Washington Post Continues Series on Prescription Drug Safety
The Washington Post on Tuesday continued a five-day series, titled "Pharmaceutical Roulette," that focuses on prescription drug safety issues in the United States. Summaries of articles in the series published on Tuesday appear below.
- "Doctors Medicate Strangers on Web": In the lead article, the Post examines how Internet pharmacy managers hire physicians with "troubled histories" to write prescriptions, a practice that results in a "virtual pain-management industry that feeds millions of doses of highly addictive drugs into the shadow market for pharmaceuticals, bypassing the normal checks and balances in the physician-patient relationship." Some physicians maintain that Internet pharmacies can improve access to medications, but the lack of face-to-face consultations with patients "complicate[s] matters," according to the Post. In addition, the Post reports that the "borderless nature of the Internet works against state regulation" of prescription drug sales, with the distributor of the medications, the physicians who prescribe them and the patients who receive them often located in different states (Gaul/Flaherty, Washington Post, 10/21).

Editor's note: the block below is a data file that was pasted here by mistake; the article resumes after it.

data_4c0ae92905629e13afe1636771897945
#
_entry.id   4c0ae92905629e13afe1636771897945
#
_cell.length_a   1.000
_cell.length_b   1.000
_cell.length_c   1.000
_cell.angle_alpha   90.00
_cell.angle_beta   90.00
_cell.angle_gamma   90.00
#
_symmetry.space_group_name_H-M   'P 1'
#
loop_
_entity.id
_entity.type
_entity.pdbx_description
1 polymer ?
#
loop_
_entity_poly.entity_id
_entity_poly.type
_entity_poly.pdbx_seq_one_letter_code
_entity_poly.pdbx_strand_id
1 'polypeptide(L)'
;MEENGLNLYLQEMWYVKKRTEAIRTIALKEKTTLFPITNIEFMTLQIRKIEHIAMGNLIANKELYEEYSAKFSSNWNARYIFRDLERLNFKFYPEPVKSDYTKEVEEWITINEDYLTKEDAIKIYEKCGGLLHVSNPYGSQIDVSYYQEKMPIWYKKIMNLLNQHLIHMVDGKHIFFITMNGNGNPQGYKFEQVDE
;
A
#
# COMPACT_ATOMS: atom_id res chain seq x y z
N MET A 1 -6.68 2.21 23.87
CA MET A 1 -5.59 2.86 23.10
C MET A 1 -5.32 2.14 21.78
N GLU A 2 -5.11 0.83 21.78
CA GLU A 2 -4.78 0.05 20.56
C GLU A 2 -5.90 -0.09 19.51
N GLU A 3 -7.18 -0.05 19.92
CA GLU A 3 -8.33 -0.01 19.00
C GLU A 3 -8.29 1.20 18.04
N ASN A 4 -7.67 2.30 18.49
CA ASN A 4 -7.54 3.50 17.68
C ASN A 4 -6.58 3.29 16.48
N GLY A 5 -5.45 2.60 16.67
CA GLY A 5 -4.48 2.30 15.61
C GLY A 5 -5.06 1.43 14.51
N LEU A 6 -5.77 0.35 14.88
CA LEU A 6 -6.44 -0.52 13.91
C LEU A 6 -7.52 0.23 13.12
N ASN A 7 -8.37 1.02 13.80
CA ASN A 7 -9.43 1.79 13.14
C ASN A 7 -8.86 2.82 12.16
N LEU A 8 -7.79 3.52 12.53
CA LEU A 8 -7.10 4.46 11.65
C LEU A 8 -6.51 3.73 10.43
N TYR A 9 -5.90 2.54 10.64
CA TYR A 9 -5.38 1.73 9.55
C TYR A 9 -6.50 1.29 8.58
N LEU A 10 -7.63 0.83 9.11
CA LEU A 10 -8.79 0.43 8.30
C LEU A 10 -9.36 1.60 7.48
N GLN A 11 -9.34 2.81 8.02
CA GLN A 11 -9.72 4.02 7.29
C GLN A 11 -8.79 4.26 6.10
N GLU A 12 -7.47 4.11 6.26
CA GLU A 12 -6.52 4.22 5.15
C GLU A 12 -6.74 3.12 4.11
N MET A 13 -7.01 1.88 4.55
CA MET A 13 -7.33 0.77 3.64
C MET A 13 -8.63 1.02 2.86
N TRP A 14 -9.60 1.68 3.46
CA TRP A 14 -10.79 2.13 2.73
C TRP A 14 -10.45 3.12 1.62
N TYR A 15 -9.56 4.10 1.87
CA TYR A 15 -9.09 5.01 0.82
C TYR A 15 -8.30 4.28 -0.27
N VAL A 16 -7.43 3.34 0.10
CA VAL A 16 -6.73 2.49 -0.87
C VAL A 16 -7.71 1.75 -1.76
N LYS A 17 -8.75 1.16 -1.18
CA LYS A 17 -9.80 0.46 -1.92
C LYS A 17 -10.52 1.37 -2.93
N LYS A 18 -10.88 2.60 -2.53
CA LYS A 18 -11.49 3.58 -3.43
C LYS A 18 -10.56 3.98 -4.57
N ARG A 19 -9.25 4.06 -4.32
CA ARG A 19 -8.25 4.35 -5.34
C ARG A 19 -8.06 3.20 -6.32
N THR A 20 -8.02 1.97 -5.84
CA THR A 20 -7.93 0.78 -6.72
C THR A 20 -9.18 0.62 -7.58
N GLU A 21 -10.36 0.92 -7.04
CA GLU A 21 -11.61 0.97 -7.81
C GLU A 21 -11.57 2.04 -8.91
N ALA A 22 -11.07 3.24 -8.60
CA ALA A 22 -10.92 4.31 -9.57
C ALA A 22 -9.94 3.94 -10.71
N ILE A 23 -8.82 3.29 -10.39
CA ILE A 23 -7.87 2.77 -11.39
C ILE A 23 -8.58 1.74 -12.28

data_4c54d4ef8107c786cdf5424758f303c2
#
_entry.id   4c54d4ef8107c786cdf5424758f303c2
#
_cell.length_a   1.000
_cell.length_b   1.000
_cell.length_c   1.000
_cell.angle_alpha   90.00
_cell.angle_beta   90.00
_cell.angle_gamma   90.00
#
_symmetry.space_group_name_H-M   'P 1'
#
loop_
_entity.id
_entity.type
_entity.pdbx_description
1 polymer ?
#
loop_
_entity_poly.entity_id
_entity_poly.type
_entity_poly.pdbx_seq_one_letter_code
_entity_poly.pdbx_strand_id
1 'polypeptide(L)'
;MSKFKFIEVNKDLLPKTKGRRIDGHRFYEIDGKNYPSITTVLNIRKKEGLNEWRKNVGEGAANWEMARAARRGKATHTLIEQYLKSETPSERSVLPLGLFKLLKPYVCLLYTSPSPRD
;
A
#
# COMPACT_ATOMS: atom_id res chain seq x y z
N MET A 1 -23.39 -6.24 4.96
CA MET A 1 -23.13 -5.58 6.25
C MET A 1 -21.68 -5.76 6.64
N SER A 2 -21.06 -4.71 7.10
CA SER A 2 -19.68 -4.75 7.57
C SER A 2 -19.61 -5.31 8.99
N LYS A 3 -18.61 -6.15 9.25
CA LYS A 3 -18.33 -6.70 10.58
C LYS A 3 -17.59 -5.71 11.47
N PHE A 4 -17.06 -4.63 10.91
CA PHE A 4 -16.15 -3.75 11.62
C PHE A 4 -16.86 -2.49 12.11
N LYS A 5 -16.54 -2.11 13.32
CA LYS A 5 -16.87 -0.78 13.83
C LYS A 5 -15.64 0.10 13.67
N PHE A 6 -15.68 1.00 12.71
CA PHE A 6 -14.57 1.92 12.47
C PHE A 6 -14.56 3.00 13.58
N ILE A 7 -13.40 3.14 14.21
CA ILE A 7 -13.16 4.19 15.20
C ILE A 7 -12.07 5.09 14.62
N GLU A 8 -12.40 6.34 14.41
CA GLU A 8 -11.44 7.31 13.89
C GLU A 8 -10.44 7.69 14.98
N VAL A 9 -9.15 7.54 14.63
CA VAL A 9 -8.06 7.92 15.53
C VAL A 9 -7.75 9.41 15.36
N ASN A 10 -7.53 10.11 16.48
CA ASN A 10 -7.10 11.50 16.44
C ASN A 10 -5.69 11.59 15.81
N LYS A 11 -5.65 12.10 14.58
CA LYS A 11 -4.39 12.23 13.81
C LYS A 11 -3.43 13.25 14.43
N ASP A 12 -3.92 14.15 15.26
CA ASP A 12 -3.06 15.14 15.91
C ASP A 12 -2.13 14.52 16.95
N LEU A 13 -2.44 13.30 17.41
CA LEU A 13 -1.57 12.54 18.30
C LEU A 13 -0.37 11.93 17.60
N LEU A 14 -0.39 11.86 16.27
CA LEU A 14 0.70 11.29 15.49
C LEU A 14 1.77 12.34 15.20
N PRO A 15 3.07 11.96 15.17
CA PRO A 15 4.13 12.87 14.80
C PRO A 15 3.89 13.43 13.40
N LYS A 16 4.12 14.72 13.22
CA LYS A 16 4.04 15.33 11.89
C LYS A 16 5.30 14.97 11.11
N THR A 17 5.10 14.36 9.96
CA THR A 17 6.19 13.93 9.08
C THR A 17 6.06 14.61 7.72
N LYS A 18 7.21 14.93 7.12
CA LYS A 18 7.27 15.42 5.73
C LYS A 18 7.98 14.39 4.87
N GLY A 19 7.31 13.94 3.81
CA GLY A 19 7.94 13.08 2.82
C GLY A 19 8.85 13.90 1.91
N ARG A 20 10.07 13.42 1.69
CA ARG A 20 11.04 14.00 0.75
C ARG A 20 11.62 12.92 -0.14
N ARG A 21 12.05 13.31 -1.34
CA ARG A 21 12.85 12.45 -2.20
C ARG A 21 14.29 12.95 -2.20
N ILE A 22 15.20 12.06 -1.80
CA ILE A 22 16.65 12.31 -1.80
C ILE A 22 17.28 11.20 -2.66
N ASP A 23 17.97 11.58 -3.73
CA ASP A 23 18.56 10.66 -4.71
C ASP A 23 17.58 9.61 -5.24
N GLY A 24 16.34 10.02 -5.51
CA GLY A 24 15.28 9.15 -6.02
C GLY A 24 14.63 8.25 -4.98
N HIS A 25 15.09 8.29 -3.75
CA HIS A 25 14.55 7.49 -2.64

- "Web Physician Says He Did No Harm": The Post profiles Dr. Jon Opsahl, who answered patient telephone calls and wrote 24,000 prescriptions between April 2001 and December 2002 for prescriptiononline.com. California regulators earlier this year revoked his medical license because he wrote the prescriptions without "good faith" consultations with the patients, the Post reports. However, Opsahl maintains that "you [can] legitimize pain over the phone ... just as well as you can sitting in a room" (Gaul/Flaherty, Washington Post, 10/21).
- "Experimentation Turns Deadly for One Teenager": The Post profiles La Mesa, Calif., teenager Ryan Haight, who died in February 2001 from an apparent overdose of the prescription pain medication Vicodin that he purchased online (Flaherty/Gaul, Washington Post, 10/21).
- "The Victims": The Post profiles five individuals who died as a result of overdoses of prescription drugs, many of which the individuals may have purchased from U.S. or international Internet pharmacies (Gaul/Flaherty, Washington Post, 10/21).